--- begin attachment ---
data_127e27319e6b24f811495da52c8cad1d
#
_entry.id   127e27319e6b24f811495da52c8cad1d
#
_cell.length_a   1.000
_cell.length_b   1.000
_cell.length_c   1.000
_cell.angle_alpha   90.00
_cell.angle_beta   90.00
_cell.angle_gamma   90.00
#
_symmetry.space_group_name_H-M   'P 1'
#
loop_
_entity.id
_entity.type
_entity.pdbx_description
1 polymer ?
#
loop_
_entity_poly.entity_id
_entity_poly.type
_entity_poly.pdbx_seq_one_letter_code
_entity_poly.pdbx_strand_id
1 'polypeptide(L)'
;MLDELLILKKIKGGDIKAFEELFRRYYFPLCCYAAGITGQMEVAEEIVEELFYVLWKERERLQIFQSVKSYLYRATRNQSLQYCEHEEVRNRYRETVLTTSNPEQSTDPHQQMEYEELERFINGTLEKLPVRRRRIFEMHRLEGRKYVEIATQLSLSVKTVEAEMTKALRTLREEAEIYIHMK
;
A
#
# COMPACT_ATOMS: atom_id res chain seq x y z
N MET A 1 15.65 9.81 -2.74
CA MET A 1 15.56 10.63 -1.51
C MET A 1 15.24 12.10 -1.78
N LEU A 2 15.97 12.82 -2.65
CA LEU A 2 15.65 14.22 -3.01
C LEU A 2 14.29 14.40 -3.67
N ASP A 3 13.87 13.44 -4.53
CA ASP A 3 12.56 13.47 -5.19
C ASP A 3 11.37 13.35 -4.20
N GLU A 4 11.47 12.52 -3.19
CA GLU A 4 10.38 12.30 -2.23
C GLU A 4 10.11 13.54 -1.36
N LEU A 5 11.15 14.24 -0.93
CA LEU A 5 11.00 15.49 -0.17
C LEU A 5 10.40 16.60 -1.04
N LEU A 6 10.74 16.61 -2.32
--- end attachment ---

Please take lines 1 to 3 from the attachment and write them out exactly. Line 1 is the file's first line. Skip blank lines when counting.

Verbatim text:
data_127e27319e6b24f811495da52c8cad1d
#
_entry.id   127e27319e6b24f811495da52c8cad1d